Alongside Les Baxter and Martin Denny, Arthur Lyman is one of the names synonymous with the genre that was / is “exotica”. The late `50s “faux tropical” phenomenon, birthed by Denny’s 1957 album of the same name, but instigated by Baxter’s Ritual Of The Savage in 1952. Ersatz soundtracks for armchair safaris and shangri-las. At the end of this month, Aloha Got Soul, will reissue the late, lamented, vibraphone and marimba maestro Lyman`s last solo commercial recording, the 1980 LP Island Vibes. A seamlessly segued suite of nine pieces, it consists almost exclusively of stripped back serenades for sampled, soothing, gently crashing, surf and Lyman`s trademark instruments. There are no strings, no percussion, no orchestration, just harmonic hymns and lullabies hammered out by his virtuoso four felt mallets on metal and wooden tongues. The odd steel sheet is shaken to mimic the thunder of electrical storms, or the roar of the torrent of a secluded waterfall. The even odder horn sounds, like that of an approaching pleasure cruiser, homing into view, heading for harbour, toward honeymoon hideaways, fantasy islands, and blue lagoons. Between the bucolic birdsong, Arthur’s dexterity describing individual raindrops – running rivulets on refreshed verdant foliage – ripples in rock-pools, calming eddies and currents, waves lapping at Bali Hai shores. Twinkling like stars at twilight, in places there are traces of Hawaii’s traditional song, as the set`s slinky, slow shimmy drifts deeper, and deeper, into a dream-like domain.
To my mind exotica was the first “ambient” music. When Martin Denny held a residency as hotel band leader in Honolulu – where he employed Lyman on vibes – the calls and cries of the local wildlife were incorporated, integral to their evening performances. The very definition of Eno`s idea of the environment becoming part of the composition. It`s also, certainly a psychedelia of sorts, in that it transports the listener to a landscape both alien and foreign – unless of course you’re lucky enough to live in Maui`s “Garden Of Eden”. The scenery summoned might not be not frazzled by LSD fractals or dancing with DMT`s green spirit, but I was plugged-in to this portable paradise as I braved a bustling, traffic-jammed, Tokyo crossing, and I was taken far away. It`s exactly this transportive power that attracted transgressive travellers, such as Throbbing Gristle / Psychic TV`s Genesis Breyer P-Orridge to the genre. These Tiki Lounge, cocktail “happy” hour, stress-busting transformations of `50s and `60s suburban homes, for sure, are a forerunner, of Californian new age`s meditative, musical medicine.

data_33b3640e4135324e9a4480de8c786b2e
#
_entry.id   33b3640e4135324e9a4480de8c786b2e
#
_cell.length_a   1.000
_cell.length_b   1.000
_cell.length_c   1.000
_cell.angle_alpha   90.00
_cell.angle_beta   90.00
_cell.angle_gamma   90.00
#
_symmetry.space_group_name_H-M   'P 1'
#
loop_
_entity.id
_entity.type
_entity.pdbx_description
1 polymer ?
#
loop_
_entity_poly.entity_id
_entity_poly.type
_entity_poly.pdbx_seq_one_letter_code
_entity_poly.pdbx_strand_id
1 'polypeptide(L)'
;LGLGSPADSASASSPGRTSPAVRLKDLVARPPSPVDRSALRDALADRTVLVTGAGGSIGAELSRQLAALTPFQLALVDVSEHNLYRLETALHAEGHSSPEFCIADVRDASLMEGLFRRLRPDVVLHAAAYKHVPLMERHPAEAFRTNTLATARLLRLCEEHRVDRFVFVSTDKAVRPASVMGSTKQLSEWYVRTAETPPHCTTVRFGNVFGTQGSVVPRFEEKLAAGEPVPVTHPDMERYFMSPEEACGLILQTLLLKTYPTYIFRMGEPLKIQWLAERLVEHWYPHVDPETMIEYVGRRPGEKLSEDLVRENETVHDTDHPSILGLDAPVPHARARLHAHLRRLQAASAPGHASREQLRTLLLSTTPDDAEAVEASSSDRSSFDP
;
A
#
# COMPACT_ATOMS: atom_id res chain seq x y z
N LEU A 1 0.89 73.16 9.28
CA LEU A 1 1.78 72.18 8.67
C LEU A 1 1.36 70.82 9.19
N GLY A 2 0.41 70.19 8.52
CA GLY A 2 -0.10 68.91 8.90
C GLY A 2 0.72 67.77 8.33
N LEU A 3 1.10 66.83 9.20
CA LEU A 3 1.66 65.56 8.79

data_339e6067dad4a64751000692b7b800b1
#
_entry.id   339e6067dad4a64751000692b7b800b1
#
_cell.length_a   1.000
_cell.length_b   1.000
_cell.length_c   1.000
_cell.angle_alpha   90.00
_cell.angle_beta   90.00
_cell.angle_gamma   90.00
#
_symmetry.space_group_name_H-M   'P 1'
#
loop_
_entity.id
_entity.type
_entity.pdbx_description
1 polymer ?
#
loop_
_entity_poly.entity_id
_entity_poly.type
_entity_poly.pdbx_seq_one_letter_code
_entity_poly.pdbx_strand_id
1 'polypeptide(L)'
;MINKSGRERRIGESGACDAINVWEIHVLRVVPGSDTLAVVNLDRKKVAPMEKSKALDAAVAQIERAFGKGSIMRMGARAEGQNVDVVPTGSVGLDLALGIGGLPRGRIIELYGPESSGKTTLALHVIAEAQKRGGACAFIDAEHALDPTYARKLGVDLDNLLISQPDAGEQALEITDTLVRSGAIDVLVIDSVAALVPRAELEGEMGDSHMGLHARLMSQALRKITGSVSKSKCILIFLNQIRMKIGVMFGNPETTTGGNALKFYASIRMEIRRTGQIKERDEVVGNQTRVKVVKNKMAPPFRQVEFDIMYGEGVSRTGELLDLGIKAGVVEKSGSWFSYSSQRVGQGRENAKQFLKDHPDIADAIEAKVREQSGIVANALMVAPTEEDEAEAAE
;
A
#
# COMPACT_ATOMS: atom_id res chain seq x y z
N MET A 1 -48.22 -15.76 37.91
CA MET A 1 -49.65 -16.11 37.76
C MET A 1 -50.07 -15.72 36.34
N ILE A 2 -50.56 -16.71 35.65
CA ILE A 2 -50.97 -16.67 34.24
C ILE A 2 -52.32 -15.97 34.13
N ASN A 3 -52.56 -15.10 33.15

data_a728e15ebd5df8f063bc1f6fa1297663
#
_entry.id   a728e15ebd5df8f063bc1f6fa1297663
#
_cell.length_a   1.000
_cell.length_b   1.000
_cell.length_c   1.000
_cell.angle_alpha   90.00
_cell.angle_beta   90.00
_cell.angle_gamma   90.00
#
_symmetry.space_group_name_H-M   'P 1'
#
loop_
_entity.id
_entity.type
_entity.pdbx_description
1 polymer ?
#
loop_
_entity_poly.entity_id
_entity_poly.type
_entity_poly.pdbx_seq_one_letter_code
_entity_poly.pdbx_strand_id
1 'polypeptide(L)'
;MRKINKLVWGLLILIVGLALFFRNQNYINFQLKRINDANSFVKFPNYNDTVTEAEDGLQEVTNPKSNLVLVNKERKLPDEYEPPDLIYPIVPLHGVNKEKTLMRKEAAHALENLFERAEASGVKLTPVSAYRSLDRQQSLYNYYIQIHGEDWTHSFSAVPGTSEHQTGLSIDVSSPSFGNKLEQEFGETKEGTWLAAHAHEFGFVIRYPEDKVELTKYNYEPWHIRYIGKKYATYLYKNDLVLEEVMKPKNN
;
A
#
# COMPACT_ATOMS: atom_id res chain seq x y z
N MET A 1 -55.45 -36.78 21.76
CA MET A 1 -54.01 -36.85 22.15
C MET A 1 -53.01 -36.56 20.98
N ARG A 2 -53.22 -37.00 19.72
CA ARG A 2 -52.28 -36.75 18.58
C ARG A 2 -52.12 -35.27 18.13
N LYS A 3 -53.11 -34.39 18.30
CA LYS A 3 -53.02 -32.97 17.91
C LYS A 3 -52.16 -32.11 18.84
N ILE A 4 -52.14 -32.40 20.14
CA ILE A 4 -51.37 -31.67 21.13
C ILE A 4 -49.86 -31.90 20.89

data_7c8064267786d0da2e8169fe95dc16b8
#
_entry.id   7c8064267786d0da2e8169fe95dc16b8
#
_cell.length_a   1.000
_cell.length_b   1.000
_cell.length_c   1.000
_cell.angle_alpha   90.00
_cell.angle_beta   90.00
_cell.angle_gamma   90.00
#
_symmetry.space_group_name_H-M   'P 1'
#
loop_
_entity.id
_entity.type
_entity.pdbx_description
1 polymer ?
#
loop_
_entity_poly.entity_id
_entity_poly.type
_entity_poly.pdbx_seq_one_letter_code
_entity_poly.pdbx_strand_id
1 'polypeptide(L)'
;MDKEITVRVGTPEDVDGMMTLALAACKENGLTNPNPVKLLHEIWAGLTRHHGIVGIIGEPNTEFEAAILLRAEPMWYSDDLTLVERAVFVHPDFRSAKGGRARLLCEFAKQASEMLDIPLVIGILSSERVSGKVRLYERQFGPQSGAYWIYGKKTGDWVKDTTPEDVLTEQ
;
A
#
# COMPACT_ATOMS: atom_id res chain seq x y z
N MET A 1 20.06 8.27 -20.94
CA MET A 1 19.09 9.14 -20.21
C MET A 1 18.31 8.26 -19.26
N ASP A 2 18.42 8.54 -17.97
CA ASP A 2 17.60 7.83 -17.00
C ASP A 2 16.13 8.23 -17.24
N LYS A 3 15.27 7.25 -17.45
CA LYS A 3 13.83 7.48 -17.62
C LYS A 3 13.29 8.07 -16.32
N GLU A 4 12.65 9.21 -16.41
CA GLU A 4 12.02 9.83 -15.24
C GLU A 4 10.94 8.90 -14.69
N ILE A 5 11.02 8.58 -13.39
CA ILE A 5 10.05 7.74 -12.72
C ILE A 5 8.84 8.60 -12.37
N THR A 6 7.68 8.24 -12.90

To compliment the Arthur Lyman reissue, Aloha Got Soul have also put together the retrospective, Hot Like Lava, focused on the instrumental output of contemporary 21st Century, Technicolor, exotica exponents, Don Tiki. This is a fully-functioning ten-piece big band so, unlike Lyman`s solo excursion, you`re treated to an orgy of orchestration – contrabass, flute, harp, harpsichord, piano, and flashy organ grind, xylophones like bashed skeleton bones, plus a plethora of percussion. Bongos, boo bam, Brazilian cuica, Cuban congas and güiro, timbales, and Tahitian log, all backing the the assorted jungle calls. On the evidence of the exhilarating, poly-rhythmic, Polynesian, and lively latin, explorations selected the outfit may just be the missing link between Martin Denny, Vegas sleaze, and (almost) modal, spiritual jazz.
Arthur Lyman`s Island Vibes, and Don Tiki`s Hot Like Lava, can be ordered directly from Aloha Got Soul. I`m in love with the artwork for both.
*Hot Like Lava comes with 3D specs.